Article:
Tonika Todorova is an adventure architect and a passionate lover of the shared human experience.
By Tonika Todorova
The Age of Aquarius invites us to evolve our consciousness through altruism and love for our fellow humans, to use technological advances to achieve self-fulfillment and well being. The term was popularized in 1967 in the American Tribal Love-Rock musical HAIR, currently enjoying a powerful and refreshing revival at the Mercury Theater. Having seen the iconic show over a dozen times, I found this particular presentation turning in wildly moving performances covered in groovy-gassy-goosy bumpies. Instead of treating the material as a nostalgic time capsule, this earnest cast taps into the urgency of empathy and shared human experience with succinct poignance.
There are many elements that contribute to hitting the bullseye under Brenda Didier’s direction. The musical arrangement by Eugene Dizon explores and takes advantage of the superhuman voices of the ensemble to create a blend of intimate vibrating harmonies and face-melting belts, including often omitted numbers like “Dead End,” a most effective tune that will give you shivers and empower you at the same time. Throw in incredibly dynamic choreography by Christopher Carter and this nearly two-hour production flies by quicker than you can realize you’re still lingering around wanting more.
But one of the most powerful moments can be attributed to the highly controversial nudity scene done here with taste, innovation and strength, avoiding the usual discomfort and vulnerability exhibited by most other productions and ensembles. This is largely due to the genius of The Living Canvas’ Peter Gunther’s projection design and an explosive harmonious “freedom” sung at the end of “Where Do I Go.” Ultimately, the acting high stakes can be attributed to the emotional maturity of the cast. HAIR calls for an energetic, youthful, raw ensemble, but often the price for casting young is the lack of depth in the performances. This production does not suffer that fate, however. The ensemble imbues all the youthful energy while tapping into the understanding of the human experience only those old enough to have known suffering can understand.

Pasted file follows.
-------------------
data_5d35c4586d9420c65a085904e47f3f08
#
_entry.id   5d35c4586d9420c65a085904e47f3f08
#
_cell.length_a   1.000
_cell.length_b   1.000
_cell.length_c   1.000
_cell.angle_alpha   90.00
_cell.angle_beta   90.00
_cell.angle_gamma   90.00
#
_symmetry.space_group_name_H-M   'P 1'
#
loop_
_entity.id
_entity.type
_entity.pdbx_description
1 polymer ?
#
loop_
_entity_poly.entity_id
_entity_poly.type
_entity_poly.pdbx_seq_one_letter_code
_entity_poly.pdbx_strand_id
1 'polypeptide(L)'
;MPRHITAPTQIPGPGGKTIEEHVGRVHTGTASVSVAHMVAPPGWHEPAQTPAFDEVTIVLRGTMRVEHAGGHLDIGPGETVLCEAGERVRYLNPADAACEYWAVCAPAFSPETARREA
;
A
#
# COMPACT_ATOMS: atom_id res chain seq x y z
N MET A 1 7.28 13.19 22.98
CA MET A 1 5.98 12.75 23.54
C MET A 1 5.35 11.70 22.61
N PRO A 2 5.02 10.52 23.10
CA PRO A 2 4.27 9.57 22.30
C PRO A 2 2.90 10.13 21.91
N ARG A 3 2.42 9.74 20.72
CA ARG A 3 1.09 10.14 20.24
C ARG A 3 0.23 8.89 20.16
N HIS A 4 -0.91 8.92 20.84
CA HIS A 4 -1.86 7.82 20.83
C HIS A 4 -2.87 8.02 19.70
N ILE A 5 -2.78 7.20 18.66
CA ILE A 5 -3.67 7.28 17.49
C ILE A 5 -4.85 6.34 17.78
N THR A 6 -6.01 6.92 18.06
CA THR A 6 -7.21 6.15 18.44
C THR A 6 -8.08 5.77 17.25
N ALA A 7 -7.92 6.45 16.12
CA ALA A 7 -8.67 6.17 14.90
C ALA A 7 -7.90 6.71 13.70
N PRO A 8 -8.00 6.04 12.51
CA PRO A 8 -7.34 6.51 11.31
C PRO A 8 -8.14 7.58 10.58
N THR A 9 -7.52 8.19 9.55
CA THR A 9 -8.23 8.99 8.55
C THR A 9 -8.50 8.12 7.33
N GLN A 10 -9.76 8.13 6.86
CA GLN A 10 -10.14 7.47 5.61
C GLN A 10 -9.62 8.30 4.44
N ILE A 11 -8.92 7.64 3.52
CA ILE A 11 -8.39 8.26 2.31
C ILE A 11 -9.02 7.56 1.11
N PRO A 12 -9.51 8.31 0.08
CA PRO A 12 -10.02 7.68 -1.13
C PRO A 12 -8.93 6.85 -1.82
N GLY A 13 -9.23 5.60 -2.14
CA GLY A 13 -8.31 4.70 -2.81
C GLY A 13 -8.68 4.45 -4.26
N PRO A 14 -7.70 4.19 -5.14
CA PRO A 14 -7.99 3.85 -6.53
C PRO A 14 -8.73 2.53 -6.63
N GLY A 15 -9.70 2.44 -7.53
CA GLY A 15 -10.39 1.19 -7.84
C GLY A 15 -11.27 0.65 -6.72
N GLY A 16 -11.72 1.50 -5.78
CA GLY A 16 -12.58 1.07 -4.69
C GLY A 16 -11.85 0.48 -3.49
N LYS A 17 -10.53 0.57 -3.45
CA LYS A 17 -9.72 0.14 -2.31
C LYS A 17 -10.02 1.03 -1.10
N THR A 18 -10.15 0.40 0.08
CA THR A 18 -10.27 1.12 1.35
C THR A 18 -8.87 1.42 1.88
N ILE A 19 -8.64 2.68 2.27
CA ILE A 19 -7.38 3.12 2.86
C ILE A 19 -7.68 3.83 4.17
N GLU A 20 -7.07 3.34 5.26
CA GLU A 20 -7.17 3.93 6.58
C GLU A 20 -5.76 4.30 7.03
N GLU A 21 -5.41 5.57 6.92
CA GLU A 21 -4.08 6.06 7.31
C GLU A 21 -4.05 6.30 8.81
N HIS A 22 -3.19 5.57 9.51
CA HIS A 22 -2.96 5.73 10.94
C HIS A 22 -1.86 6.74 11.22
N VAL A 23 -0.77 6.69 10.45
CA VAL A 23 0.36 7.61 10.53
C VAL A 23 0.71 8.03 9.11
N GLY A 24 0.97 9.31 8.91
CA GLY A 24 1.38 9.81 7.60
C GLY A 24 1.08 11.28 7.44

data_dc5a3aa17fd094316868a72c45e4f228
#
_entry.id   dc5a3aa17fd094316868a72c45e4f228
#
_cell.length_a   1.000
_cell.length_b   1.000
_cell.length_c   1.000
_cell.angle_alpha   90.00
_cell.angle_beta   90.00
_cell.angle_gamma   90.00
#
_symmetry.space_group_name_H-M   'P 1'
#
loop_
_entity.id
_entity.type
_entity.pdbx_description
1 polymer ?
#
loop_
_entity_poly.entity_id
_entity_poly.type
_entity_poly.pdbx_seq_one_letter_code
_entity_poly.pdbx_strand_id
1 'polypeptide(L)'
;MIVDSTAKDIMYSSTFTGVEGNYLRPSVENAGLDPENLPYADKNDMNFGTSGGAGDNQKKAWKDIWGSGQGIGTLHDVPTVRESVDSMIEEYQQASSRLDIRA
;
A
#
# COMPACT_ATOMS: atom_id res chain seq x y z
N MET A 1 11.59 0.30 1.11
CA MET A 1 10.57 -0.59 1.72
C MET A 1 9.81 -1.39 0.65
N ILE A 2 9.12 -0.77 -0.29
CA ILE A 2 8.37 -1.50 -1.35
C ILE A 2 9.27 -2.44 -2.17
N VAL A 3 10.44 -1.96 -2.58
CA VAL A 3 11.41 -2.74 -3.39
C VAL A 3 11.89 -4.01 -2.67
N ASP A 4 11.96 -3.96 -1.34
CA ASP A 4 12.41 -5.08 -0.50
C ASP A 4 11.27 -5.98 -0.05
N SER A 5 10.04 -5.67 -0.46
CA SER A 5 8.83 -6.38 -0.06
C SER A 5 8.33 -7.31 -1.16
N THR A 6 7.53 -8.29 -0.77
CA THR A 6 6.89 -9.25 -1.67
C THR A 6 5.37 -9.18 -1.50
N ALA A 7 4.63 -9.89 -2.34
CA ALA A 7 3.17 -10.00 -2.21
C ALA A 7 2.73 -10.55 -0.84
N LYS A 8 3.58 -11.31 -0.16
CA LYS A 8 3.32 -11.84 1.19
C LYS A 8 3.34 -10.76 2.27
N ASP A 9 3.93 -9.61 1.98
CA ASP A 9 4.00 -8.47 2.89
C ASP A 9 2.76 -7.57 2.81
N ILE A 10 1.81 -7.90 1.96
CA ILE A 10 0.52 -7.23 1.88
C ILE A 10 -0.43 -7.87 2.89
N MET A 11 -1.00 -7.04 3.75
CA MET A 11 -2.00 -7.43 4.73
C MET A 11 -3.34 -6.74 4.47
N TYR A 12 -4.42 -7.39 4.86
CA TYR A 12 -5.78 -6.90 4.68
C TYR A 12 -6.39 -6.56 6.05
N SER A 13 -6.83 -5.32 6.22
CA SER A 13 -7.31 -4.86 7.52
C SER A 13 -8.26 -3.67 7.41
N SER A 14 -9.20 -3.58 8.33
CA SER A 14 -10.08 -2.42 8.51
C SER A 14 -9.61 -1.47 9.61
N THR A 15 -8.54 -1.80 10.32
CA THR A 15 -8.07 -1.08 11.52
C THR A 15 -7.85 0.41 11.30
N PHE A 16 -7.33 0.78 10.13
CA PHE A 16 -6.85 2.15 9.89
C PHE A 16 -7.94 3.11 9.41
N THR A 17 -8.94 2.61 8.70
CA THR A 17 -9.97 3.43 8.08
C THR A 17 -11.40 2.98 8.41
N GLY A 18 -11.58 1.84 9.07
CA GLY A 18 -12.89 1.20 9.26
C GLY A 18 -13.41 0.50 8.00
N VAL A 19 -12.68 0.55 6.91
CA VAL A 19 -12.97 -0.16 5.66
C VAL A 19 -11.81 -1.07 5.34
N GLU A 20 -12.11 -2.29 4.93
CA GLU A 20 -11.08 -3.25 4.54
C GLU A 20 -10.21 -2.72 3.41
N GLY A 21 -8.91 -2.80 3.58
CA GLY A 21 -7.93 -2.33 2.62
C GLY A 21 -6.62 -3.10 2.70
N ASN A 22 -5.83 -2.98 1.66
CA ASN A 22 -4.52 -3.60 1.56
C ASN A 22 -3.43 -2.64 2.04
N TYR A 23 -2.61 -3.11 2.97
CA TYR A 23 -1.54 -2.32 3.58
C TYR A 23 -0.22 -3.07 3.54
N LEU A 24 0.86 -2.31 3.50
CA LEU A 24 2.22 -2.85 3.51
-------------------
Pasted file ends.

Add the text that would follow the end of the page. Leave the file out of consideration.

Liam Quealy delivers an exceptionally likable Claude. Hud is represented by on-point physical mover Evan Tyrone Martin. Michelle Lauto gives us a strength-bursting Sheila tugging on our heartstrings. Micah Long and Candice C. Edwards have vocal chords of unnatural proportions. Lucy Godinez brings Jeanie into the frontline with her singing and acting chops and Craig Underwood creates the best Margaret Meade I have ever seen. There is no weak link in the entire large cast. And everyone, every tribe member, every role, from big to small, sings with intention and specificity, spreading the gospel of love, peace and understanding.
When someone once asked Ramana Maharishi how we should treat others, his response was simple and profound: “There are no others.” Thank you, Mercury and cast and crew of HAIR for the important reminder.